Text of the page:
In all, the Red Sox stranded 12 runners. Their next chance to clinch will be Tuesday, when Tim Wakefield opposes overwhelming American League Cy Young Award favorite Cliff Lee. If the Yankees lose at Toronto, that would also put Boston into the playoffs.

Moving on up
David Ortiz hit his 231st home run with the Red Sox, passing Mo Vaughn to move into sixth place on Boston's all-time list. It marks Big Papi's second consecutive game with a long ball and the fifth time he's gone deep over his past seven games.
Ted Williams521
Carl Yastrzemski452
Jim Rice382
Dwight Evans379
Manny Ramirez274
David Ortiz231

There is also the race for the American League East, though the Sox took a hit in that department on Monday. The Rays won in Baltimore, pushing their lead to 2 1/2 games. However, because Tampa Bay would win the division in a tie-breaking scenario, the lead is, in essence, one game larger.

If Boston were to run the table over its final six games, the Rays would have to go 3-4 for the Red Sox to win the division.

In the late innings, the crowd intensity gave this one the feel of a postseason game.

"It's like that regardless if a playoff berth is on the line or not," said Bay. "There's always that feel late in the game. But I sensed it a little bit more tonight. They were a little bit more into it. It's getting closer and closer to a playoff atmosphere I would imagine."

Beckett, however, was glad this was not a playoff game. It was clear in the second inning that Beckett didn't have his usual command. After a one-out double by Ben Francisco, Beckett hit Ryan Garko and Kelly Shoppach to load the bases.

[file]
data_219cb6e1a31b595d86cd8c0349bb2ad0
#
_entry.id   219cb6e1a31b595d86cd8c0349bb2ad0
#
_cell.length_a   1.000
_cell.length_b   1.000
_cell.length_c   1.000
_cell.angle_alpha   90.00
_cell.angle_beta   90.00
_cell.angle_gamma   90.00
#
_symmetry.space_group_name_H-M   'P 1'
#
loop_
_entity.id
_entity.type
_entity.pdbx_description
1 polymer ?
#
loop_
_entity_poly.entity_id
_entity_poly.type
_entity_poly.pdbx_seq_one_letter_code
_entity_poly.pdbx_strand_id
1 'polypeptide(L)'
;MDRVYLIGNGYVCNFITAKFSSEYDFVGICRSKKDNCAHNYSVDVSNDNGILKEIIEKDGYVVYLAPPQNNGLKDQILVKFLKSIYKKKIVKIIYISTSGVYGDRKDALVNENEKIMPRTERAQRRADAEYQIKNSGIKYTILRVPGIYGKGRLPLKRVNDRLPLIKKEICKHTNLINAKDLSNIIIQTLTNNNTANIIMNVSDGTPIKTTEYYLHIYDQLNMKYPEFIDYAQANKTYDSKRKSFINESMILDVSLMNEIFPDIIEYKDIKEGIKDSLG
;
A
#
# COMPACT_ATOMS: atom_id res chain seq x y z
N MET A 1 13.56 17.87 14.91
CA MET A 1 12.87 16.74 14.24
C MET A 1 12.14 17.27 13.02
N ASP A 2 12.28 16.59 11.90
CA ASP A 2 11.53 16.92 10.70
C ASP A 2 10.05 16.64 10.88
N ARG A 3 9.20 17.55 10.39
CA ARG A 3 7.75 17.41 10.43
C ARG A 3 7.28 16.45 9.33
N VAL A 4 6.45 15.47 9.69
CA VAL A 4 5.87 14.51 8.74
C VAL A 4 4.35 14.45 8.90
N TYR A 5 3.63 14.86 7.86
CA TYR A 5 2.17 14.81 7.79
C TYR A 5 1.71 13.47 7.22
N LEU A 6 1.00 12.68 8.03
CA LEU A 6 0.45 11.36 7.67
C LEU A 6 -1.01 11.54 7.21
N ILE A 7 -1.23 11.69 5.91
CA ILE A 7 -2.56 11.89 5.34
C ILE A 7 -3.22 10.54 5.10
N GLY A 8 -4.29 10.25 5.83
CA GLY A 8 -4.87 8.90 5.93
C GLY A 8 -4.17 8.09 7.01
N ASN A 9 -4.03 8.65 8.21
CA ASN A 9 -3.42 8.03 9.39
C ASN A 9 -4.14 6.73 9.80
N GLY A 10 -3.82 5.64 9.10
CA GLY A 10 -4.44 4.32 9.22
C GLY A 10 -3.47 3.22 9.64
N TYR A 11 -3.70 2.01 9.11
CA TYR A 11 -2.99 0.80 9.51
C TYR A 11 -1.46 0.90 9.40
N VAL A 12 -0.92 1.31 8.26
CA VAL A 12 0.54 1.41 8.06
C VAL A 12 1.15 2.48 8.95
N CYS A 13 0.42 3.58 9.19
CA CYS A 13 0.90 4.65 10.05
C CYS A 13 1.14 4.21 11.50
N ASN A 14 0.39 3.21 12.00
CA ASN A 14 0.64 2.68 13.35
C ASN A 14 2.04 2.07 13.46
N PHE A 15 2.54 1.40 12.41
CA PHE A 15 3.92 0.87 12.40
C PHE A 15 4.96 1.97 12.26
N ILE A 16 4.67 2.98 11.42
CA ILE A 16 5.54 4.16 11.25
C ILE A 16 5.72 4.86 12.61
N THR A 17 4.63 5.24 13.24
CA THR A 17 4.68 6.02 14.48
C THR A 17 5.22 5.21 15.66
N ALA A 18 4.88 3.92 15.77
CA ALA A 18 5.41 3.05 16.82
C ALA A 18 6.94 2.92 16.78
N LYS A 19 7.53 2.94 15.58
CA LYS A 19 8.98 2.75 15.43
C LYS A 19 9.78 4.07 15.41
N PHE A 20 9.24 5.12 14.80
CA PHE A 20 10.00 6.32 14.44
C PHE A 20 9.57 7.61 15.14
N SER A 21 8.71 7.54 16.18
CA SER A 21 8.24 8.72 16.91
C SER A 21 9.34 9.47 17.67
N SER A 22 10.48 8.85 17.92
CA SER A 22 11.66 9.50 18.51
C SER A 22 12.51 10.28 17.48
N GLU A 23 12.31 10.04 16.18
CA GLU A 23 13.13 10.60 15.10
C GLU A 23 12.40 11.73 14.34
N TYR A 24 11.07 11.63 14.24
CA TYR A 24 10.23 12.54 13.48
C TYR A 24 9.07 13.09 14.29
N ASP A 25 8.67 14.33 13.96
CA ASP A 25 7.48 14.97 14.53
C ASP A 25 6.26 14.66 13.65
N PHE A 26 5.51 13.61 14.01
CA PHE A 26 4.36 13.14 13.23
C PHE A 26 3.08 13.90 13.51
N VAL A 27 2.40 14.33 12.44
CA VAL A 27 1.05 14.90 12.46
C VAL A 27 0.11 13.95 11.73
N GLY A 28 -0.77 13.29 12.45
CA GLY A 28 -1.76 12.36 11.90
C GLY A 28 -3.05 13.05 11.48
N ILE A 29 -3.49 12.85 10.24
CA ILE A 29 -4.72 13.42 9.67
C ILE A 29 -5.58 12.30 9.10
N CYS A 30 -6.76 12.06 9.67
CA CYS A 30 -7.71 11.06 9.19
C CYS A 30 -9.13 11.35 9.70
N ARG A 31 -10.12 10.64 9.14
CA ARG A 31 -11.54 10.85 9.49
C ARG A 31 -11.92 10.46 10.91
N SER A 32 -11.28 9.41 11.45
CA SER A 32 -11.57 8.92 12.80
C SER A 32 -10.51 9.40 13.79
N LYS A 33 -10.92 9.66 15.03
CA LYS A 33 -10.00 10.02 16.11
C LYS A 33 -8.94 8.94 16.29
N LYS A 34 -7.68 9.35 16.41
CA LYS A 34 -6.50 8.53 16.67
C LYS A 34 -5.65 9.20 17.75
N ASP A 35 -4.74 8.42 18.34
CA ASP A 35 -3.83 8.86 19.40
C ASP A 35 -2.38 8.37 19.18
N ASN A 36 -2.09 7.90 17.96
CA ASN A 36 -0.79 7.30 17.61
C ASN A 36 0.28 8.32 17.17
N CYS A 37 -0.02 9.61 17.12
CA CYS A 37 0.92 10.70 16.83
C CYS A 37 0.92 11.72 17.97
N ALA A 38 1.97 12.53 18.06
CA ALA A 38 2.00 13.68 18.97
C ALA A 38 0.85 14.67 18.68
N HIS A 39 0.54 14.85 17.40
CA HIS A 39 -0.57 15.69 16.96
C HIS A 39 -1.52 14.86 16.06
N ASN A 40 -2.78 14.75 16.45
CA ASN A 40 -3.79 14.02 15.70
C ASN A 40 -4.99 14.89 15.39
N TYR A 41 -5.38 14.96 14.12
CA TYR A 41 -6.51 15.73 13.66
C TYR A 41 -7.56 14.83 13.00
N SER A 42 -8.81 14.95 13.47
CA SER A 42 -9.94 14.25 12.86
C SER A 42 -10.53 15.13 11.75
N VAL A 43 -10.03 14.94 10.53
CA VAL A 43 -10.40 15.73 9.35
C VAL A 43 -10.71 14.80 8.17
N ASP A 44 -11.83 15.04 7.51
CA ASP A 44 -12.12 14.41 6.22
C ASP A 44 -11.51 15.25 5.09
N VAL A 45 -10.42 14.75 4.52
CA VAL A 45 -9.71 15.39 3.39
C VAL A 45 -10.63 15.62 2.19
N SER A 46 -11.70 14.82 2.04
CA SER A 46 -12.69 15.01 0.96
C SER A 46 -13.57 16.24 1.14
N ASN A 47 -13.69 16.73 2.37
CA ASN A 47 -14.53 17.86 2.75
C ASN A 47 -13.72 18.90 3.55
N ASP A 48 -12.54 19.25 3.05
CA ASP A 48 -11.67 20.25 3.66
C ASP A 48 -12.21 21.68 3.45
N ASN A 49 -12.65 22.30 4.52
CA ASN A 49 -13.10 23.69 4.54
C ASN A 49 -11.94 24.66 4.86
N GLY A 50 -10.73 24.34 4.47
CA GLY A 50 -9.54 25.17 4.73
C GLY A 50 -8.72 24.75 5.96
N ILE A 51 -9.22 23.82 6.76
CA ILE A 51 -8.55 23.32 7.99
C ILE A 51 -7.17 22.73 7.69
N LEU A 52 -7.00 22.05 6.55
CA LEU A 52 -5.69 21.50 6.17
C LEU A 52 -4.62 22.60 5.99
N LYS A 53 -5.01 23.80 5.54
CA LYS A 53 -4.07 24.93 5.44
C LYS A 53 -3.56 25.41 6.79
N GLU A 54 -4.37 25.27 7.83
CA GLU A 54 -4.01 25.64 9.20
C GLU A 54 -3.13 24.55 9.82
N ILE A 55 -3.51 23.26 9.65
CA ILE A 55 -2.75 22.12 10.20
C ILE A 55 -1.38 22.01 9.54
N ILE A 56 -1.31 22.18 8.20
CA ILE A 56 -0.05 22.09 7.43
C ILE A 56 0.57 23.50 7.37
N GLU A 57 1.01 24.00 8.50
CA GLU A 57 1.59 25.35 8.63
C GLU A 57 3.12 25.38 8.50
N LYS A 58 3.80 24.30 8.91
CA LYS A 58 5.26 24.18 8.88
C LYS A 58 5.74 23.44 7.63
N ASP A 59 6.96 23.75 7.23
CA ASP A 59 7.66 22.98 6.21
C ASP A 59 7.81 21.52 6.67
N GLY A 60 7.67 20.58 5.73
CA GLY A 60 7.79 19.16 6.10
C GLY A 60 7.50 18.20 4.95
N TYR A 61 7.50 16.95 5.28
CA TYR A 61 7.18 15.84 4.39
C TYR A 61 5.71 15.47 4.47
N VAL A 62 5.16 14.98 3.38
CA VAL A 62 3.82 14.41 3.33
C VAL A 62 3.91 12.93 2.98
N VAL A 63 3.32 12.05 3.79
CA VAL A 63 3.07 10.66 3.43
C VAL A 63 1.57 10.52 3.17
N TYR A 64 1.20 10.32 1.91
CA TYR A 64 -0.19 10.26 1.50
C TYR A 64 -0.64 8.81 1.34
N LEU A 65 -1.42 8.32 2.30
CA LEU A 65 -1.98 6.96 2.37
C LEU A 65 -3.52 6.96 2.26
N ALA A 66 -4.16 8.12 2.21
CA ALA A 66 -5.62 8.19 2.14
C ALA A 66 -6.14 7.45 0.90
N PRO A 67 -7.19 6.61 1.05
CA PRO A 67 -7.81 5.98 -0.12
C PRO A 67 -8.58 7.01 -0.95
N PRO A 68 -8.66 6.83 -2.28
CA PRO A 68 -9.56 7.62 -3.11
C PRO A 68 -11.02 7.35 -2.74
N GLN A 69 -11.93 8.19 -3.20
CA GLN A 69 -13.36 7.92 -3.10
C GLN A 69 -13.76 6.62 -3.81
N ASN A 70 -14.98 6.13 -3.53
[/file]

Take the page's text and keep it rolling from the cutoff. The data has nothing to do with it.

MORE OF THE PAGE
Beckett was not amused by all the armor Garko wears at the plate.

"I don't think I had control difficulties," Beckett said. "One guy had body armor on the whole left side of his body. You get 1-2 on him and he leans over the plate and it hits him in his elbow pad. I guess guys are going to do that when you get 1-2. I don't think that pitch was far off the plate. It is what it is. I had two more batters to get that one out, I couldn't get it done."

Beckett then walked Asdrubal Cabrera to force home the first run of the game. The Red Sox got that run back in the bottom of the third, thanks to an RBI double to left by Youkilis.

Beckett settled down for a couple of innings, but the Indians struck again in the fifth. Carroll produced a one-out RBI single to center. Carroll then moved up on a wild pitch and scored on Shin-Soo Choo's RBI single up the middle. After a ground-rule double by Jhonny Peralta, Travis Hafner brought another run home with a fielder's-choice grounder to first. That gave the Indians a 4-1 lead.

"Good piece of hitting by Choo," said Varitek. "Some balls fell in the right places on Josh. It was some misfortune. He kept us in the game. We presented ourselves with a good chance in the ninth."

But this time around, the opportunities were lost ones.

"We left a lot of runners on base," said Red Sox manager Terry Francona. "We had some chances, we had some good chances. Just couldn't get one big hit."

Ian Browne is a reporter for This story was not subject to the approval of Major League Baseball or its clubs.